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In Annual Custom, Muslims Visit Venkateswara Temple to Pray

A typical offering to the deity is Vepapathi, which is made of jaggery and sugarcane.

Published
India
1 min read
A typical offering to the deity is Vepapathi, which is made of jaggery and sugarcane. (Photo Courtesy: <i>The News Minute</i>)

As part of an annual tradition, hundreds of Muslim men, women and children offered prayers on Wednesday to the Sri Venkateswara temple in Kadapa town on the eve of the Telugu New Year, Ugadi.

In a heartening display of communal harmony, the people were seen lining up since early in the morning, to seek blessings from the deity in the temple.

They were seen buying coconuts and other pooja material and offering them at the temple.

Located 120 kms from Tirupati, the temple’s presiding deity is Lord Venkateswara, whom the Muslims treat as their son-in-law.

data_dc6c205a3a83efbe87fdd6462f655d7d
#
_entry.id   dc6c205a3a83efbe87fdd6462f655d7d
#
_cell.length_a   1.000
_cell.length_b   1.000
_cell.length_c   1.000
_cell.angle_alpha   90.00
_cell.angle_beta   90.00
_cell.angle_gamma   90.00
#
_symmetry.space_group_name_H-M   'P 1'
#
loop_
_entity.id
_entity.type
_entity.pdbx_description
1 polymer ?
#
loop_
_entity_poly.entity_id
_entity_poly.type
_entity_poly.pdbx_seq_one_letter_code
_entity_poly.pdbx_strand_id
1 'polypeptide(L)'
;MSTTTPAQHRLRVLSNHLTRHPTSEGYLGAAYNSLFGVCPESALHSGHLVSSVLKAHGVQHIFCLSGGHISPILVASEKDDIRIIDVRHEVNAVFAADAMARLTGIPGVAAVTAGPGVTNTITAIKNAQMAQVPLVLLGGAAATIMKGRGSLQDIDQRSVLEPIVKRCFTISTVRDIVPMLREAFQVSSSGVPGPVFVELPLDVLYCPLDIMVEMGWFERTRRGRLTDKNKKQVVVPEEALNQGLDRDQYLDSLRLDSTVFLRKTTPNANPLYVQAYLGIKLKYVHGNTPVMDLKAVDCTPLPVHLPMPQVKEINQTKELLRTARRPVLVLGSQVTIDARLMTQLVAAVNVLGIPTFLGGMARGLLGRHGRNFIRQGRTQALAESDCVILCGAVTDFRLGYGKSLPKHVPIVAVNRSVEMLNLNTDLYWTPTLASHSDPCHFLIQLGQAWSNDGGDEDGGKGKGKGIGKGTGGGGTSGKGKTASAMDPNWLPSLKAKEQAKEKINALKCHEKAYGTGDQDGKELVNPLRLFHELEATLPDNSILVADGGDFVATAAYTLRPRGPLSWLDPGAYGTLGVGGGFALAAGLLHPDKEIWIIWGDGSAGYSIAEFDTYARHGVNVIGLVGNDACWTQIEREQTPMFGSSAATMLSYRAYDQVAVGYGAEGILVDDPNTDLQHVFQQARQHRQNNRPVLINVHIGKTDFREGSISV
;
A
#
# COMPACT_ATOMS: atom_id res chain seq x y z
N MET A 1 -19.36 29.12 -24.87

They believe that Lord Balaji married a Muslim woman named Bibi Nancharamma, who was the daughter of a general named Malik Kafur in 1311 AD.

A typical offering to the deity is Vepapathi, which is made of jaggery and sugarcane. Devotees take a bath and avoid touching meat on the day of the visit.

“It’s not about being Hindu or Muslim. It’s about maintaining a tradition that has been passed on to us from our forefathers. We do this every year and will continue to do it,” one man told a local TV channel.

A priest at the temple told the media that they would bless the Muslims who visited every Ugadi, and pray for peace and prosperity for the upcoming year.

It is a practice that is prevalent across the Rayalaseema region, and many Muslims from Chittoor, Kurnool and Anantapur district also visit the temple.

The story first appeared on The News Minute and has been republished with permission.

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